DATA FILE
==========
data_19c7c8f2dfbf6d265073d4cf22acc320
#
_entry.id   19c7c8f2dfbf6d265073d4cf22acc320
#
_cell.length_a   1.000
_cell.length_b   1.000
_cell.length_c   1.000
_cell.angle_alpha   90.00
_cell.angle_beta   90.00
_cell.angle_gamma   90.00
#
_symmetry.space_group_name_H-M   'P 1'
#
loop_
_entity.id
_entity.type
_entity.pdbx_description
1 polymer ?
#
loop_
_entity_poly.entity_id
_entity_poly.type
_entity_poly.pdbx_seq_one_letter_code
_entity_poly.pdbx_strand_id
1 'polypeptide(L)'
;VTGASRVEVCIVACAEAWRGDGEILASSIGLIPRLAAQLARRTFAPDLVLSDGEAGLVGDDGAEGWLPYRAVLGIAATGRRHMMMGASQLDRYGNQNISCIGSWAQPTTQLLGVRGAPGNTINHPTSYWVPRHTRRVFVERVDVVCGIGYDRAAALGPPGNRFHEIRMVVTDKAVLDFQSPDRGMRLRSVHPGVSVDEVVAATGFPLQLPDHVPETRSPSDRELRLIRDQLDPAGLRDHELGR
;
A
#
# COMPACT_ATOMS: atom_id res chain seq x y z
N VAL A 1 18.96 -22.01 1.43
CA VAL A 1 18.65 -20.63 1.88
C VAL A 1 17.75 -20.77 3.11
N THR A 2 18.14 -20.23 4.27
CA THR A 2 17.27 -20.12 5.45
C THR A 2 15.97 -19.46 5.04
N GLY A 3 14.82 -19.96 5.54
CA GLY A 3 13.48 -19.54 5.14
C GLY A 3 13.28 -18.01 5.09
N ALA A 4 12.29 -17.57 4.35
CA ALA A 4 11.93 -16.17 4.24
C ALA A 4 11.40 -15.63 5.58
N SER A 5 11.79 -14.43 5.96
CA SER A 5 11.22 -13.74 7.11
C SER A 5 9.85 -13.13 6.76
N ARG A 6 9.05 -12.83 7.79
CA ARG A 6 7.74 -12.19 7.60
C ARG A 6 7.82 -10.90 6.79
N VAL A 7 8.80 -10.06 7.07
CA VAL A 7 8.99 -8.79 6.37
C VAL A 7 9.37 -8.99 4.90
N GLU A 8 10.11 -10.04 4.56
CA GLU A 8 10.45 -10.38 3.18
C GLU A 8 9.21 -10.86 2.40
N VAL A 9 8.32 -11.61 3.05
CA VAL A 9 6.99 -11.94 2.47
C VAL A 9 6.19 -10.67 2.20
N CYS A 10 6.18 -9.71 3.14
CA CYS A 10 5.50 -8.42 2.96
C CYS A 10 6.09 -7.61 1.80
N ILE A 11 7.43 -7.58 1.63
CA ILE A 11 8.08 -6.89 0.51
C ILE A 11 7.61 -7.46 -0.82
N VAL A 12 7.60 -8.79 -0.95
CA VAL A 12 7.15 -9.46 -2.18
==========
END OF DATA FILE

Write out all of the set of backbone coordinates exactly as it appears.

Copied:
data_19c7c8f2dfbf6d265073d4cf22acc320
#
_entry.id   19c7c8f2dfbf6d265073d4cf22acc320
#
_cell.length_a   1.000
_cell.length_b   1.000
_cell.length_c   1.000
_cell.angle_alpha   90.00
_cell.angle_beta   90.00
_cell.angle_gamma   90.00
#
_symmetry.space_group_name_H-M   'P 1'
#
loop_
_entity.id
_entity.type
_entity.pdbx_description
1 polymer ?
#
loop_
_entity_poly.entity_id
_entity_poly.type
_entity_poly.pdbx_seq_one_letter_code
_entity_poly.pdbx_strand_id
1 'polypeptide(L)'
;VTGASRVEVCIVACAEAWRGDGEILASSIGLIPRLAAQLARRTFAPDLVLSDGEAGLVGDDGAEGWLPYRAVLGIAATGRRHMMMGASQLDRYGNQNISCIGSWAQPTTQLLGVRGAPGNTINHPTSYWVPRHTRRVFVERVDVVCGIGYDRAAALGPPGNRFHEIRMVVTDKAVLDFQSPDRGMRLRSVHPGVSVDEVVAATGFPLQLPDHVPETRSPSDRELRLIRDQLDPAGLRDHELGR
;
A
#
# COMPACT_ATOMS: atom_id res chain seq x y z
N VAL A 1 18.96 -22.01 1.43
CA VAL A 1 18.65 -20.63 1.88
C VAL A 1 17.75 -20.77 3.11
N THR A 2 18.14 -20.23 4.27
CA THR A 2 17.27 -20.12 5.45
C THR A 2 15.97 -19.46 5.04
N GLY A 3 14.82 -19.96 5.54
CA GLY A 3 13.48 -19.54 5.14
C GLY A 3 13.28 -18.01 5.09
N ALA A 4 12.29 -17.57 4.35
CA ALA A 4 11.93 -16.17 4.24
C ALA A 4 11.40 -15.63 5.58
N SER A 5 11.79 -14.43 5.96
CA SER A 5 11.22 -13.74 7.11
C SER A 5 9.85 -13.13 6.76
N ARG A 6 9.05 -12.83 7.79
CA ARG A 6 7.74 -12.19 7.60
C ARG A 6 7.82 -10.90 6.79
N VAL A 7 8.80 -10.06 7.07
CA VAL A 7 8.99 -8.79 6.37
C VAL A 7 9.37 -8.99 4.90
N GLU A 8 10.11 -10.04 4.56
CA GLU A 8 10.45 -10.38 3.18
C GLU A 8 9.21 -10.86 2.40
N VAL A 9 8.32 -11.61 3.05
CA VAL A 9 6.99 -11.94 2.47
C VAL A 9 6.19 -10.67 2.20
N CYS A 10 6.18 -9.71 3.14
CA CYS A 10 5.50 -8.42 2.96
C CYS A 10 6.09 -7.61 1.80
N ILE A 11 7.43 -7.58 1.63
CA ILE A 11 8.08 -6.89 0.51
C ILE A 11 7.61 -7.46 -0.82
N VAL A 12 7.60 -8.79 -0.95
CA VAL A 12 7.15 -9.46 -2.18